William Taubman’s monumental, long-awaited biography of Nikita Khru-shchev is the most important book on Khrushchev to appear in English since the deposed Soviet leader’s own memoirs in 1970. It is rich in analysis and factual detail, shedding new light both on Khrushchev’s life and on the Soviet state.
Taubman says he feels “both a special affection and special disdain” for Khrushchev. The affection is more evident in his early pages where he shows the young Khrushchev, born in 1894, as a boy toughened by a hardscrabble peasant childhood in the Russian village of Kalinovka, near the eastern Ukraine border. He leaves school young, works in dirty and dangerous jobs in the plants and mines of Ukraine, struggles to raise a family, joins the Bolshevik Party in pursuit of social justice, and becomes an intense admirer of Stalin. If it wanted to choose a representative figure of his generation, the Party itself could hardly find a better man.
Taubman’s disdain becomes more apparent as he shows Khrushchev rising through the Party ranks, drawing closer to Stalin, and surviving the events of three turbulent decades: Stalin’s great terror in the late 1930s, the war against Hitler, the post-Stalin power struggle which Khrushchev wins, the cold war, and, finally, his own ousting from power in 1964. The portrait Taubman gives of Khrushchev and his Kremlin colleagues at the height of their power is dismaying but persuasive. Even for politicians, they spend a disproportionate amount of their time drinking, plotting, lying, swearing, and insulting one another, caught between anger and despair. (Taubman describes Khrushchev as drunk on public occasions, or seeming to be drunk, at least ten times in three successive chapters.)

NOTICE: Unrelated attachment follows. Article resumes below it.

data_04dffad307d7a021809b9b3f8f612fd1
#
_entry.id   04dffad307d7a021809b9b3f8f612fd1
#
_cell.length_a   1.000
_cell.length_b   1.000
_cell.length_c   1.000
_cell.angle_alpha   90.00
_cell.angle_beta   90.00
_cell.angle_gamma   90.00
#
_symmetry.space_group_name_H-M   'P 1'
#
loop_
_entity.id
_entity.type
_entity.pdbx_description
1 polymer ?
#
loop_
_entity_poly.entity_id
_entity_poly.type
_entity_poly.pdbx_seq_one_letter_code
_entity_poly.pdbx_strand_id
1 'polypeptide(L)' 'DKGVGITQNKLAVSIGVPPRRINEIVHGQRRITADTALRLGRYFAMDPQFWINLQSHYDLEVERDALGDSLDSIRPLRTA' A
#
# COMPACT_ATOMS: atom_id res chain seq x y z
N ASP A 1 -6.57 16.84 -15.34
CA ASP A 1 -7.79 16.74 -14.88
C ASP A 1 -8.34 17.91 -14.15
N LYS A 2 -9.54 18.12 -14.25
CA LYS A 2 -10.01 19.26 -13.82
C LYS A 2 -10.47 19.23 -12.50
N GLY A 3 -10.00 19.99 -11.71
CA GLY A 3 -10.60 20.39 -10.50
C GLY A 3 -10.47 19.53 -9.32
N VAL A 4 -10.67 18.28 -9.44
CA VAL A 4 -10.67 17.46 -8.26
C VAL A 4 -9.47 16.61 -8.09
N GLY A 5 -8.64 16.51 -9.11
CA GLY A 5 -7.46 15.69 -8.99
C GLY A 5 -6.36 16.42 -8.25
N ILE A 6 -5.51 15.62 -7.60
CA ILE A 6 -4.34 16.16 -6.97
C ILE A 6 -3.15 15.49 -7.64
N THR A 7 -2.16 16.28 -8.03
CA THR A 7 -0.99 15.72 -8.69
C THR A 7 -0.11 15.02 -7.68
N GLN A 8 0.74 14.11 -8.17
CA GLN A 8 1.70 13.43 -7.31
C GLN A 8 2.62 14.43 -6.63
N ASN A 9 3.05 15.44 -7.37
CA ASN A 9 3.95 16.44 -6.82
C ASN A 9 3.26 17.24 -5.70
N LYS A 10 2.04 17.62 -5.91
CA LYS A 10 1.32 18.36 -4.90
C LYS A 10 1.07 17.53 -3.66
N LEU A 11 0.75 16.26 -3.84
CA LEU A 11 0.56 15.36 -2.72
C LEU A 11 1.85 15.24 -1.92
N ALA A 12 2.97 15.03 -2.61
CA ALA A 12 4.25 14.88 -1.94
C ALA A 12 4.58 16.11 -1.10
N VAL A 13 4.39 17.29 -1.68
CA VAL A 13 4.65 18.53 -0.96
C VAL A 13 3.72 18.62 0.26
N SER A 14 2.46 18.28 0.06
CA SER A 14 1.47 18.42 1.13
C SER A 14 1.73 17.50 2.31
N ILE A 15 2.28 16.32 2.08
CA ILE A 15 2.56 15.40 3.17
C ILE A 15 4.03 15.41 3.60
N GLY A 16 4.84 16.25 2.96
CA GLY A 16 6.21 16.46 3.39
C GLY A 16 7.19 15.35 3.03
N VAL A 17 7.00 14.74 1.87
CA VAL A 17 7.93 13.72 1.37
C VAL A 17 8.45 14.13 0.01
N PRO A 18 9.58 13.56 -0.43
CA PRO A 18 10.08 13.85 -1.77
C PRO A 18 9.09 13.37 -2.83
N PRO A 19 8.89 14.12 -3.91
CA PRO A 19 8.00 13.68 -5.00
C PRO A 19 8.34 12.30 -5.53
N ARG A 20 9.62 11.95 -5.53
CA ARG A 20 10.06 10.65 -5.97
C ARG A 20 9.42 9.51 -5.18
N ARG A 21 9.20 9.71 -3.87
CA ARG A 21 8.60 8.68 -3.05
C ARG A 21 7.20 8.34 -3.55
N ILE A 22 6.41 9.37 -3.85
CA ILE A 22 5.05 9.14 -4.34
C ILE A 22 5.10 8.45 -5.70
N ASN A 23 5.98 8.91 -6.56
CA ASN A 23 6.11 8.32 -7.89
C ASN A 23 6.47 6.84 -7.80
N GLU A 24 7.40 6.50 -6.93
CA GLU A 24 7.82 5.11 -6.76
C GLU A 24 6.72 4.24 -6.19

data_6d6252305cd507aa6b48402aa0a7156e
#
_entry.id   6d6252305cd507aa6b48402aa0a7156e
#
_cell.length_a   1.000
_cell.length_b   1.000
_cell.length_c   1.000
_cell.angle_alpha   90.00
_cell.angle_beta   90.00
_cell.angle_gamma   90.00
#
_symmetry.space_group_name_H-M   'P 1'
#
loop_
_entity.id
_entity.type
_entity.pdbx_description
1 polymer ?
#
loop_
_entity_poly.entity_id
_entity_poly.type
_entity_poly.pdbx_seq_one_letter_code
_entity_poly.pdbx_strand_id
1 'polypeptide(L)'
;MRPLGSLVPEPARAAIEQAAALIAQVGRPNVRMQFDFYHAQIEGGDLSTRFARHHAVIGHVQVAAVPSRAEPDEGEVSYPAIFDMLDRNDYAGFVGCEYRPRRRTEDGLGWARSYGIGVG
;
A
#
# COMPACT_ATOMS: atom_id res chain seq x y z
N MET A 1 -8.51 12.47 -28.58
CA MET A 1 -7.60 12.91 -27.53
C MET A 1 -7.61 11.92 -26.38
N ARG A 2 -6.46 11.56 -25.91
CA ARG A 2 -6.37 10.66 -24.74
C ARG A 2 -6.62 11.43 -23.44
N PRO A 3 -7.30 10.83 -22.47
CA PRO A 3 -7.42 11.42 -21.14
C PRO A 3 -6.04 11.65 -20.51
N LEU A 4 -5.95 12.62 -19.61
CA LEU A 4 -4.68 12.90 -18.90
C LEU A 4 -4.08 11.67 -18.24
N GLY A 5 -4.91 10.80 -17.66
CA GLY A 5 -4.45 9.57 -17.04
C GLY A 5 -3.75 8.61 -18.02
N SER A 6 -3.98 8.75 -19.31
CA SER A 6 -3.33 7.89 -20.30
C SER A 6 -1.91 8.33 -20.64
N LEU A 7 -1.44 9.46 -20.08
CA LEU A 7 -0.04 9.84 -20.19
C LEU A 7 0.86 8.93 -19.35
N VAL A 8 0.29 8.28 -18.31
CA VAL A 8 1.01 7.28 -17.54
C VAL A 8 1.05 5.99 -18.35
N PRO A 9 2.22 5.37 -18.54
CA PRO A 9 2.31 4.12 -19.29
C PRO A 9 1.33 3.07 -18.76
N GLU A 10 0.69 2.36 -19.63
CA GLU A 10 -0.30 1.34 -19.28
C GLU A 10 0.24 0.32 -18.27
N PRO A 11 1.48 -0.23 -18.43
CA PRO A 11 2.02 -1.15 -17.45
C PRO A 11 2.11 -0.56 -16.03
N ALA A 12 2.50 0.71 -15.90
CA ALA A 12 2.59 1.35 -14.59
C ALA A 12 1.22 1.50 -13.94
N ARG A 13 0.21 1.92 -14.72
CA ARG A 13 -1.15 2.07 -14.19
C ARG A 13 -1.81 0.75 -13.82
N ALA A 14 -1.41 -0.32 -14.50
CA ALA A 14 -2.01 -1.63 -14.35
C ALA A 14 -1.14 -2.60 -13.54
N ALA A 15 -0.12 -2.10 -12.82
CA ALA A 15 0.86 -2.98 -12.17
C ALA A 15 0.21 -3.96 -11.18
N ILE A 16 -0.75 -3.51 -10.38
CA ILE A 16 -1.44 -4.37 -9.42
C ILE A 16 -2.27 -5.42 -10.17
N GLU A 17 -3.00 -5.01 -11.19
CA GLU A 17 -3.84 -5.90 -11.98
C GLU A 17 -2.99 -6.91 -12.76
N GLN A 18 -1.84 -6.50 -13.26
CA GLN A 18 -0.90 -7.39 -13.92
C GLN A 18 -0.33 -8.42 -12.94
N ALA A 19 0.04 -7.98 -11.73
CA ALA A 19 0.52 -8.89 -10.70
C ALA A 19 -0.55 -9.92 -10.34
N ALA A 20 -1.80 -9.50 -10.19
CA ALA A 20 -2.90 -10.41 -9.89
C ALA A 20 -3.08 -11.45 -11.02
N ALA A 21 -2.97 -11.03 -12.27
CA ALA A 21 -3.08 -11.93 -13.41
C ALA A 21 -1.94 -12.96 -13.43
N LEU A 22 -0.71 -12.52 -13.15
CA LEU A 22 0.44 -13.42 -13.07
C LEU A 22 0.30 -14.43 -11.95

But for learning about the qualities needed for leadership of a large country, we had better look elsewhere. The more that is revealed about the inner workings of the Soviet Union—and Taubman’s book is a strong contribution to that process of discovery—the more the Soviet system proves to have involved a squandering of people and resources on a scale that is almost impossible to imagine. The aspects of Soviet life that seemed absurd or perverse or cruel at the time—the Marxist-Leninist slogans, the purges, the obsessive secrecy, the central planning—look even worse with hindsight. They were indeed just as perverse and cruel as they had seemed, if not more so. What Lenin left his heirs was not so much a system of government as an excuse for bad behavior that lasted seventy-five years, sustained by a combination of wars and oil revenues.
Taubman tells us that he intended to deliver the manuscript of his book in 1989. Instead, he kept working on it for another decade, profiting from the access to sources that came with the collapse of Communist rule. It is a remarkable achievement on his part that his book sounds so fresh after a decade of rewriting. Had he kept to his first deadline, Taubman says, “the result would probably …
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